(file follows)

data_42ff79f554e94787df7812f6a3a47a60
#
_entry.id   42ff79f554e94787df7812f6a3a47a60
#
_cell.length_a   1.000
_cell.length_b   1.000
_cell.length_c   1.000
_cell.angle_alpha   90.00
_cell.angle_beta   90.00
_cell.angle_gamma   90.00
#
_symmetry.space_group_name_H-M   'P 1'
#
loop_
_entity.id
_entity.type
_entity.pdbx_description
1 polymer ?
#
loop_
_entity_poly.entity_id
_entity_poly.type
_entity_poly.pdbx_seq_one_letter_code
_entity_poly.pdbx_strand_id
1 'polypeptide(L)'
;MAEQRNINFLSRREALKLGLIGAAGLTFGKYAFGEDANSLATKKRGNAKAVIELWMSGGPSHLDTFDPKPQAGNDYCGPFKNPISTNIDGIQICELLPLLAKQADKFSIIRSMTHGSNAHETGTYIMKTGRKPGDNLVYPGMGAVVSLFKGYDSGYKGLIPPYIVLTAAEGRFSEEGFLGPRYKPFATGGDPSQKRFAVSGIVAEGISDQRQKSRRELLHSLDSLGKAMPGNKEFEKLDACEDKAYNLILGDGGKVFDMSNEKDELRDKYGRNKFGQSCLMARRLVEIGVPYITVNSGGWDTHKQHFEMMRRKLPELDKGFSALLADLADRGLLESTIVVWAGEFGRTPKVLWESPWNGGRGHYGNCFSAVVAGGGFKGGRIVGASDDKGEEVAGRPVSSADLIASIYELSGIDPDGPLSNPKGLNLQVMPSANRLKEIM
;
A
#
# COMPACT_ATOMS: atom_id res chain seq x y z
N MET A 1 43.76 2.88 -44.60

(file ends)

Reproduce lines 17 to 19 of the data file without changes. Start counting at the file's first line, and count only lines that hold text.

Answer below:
_entity.pdbx_description
1 polymer ?
#